Play by Play
Patrick Pacheco's inside look at the world of theater, and the crazy people who inhabit it

PLAY BY PLAY: Patrick Pacheco's inside look at the world of theater, and the crazy people who inhabit it

Shia LaBeouf Has Beef With Alec Baldwin and Departs “Orphans”

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Explained in a welter of emails that Shia LaBeouf posted on his Twitter account, the actor’s sudden departure from the Broadway revival of “Orphans” sent the producers scrambling for a last-minute replacement.  They found one on Thursday in Ben Foster,  the 32-year-old actor best known for playing the villain in the film, “3:10 to Yuma.”  This will mark Foster’s Broadway debut.  Indeed, he appears to have few, if any,  stage credits.  The official reason given to the press for LaBeouf leaving taking was “creative differences,” the oft-used term when actors are at loggerheads and somebody has to go. Apparently the clash of styles was between LaBeouf and his co-star Alec Baldwin in Lyle Kessler’s play about two brothers who kidnap a wealthy and corrupt businessman. The younger brother is played by Tom Sturridge, who remains with the production.

On Wednesday, LaBeouf posted a series of emails to his Twitter account, including this one, which he received from veteran director Daniel Sullivan: “I’m too old for disagreeable situations. You’re one hell of an actor. Alec is who he is. You are who you are. You two are incompatible. I should have known it. This one will haunt me. You tried to warn me. You said you were a different breed. I didn’t get it.” LaBeouf also published an exchange of emails between him and Baldwin, with the younger actor apologizing “for my part of a dis-agreeable situation” and the older actor noting in his, “I don’t have an unkind word to say about you.”

LaBeouf, a film star in the “Transformer” series, was to have made his Broadway debut in the role of Treat, a brutal and violent petty thief who infantilizes his younger brother in a decrepit Philadelphia row house. According to theater executives speaking anonymously to the New York Times, Sullivan had become anxious about LaBeouf’s approach to the part and apparently those choices ran counter to Baldwin’s interpretation of the role of the kidnapped Harold.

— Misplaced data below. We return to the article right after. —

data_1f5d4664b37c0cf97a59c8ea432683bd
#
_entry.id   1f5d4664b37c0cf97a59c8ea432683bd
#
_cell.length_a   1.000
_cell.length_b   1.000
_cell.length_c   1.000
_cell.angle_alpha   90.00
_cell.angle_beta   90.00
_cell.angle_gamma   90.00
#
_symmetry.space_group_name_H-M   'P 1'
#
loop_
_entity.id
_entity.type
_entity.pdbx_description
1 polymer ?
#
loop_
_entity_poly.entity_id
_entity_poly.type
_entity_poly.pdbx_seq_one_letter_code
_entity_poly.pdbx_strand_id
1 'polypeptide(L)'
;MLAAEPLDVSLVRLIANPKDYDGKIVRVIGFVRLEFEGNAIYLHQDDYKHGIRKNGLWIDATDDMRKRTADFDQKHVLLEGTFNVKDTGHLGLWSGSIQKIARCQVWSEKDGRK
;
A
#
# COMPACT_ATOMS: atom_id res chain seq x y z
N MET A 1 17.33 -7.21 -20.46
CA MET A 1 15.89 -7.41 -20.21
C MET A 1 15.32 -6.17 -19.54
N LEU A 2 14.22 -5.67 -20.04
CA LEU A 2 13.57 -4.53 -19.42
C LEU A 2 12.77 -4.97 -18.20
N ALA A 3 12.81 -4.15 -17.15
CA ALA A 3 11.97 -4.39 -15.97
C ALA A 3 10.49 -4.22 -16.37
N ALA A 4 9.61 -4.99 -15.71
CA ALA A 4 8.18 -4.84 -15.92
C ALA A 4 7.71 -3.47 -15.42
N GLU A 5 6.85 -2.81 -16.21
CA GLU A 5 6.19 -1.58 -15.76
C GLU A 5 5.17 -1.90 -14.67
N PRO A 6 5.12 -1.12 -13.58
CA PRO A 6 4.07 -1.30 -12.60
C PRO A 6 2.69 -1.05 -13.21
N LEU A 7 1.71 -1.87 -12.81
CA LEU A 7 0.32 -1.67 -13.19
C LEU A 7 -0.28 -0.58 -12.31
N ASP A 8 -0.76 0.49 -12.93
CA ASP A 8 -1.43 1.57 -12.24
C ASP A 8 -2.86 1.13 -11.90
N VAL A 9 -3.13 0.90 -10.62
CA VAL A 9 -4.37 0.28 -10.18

Baldwin, no shrinking violet, has had run-ins with his co-stars in prior productions. In a 2006 revival of Joe Orton’s “Entertaining Mr. Sloane” in which he starred, Jan Maxwell left the production prematurely, stating in an email, which became public, to a friend that she feared for her safety due to Baldwin’s volatile temperament. The decision to let LaBeouf go was made on Tuesday, February 12, a week into rehearsals for the highly-anticipated drama.  Foster must have been waiting in the wings and the producers in full damage control mode  for the switch to have occurred so quickly.   For now, previews are still scheduled to begin at the Gerald Schoenfeld Theatre on March 19 and to open on April 7.

Since its world premiere in 1983 in Los Angeles, Kessler’s drama has been produced all over the world. In 2005, Al Pacino played Harold opposite Shawn Hatosy in another L.A. production. The 1987 film of “Orphans” starred Albert Finney and Matthew Modine.

Images: Top: Shia LaBeouf and Alec Baldwin  Bottom: ben Foster/GABRIEL BOUYS/AFP/GettyImages, Alberto E. Rodriguez/Getty Images For AFI, Larry Busacca/Getty Images

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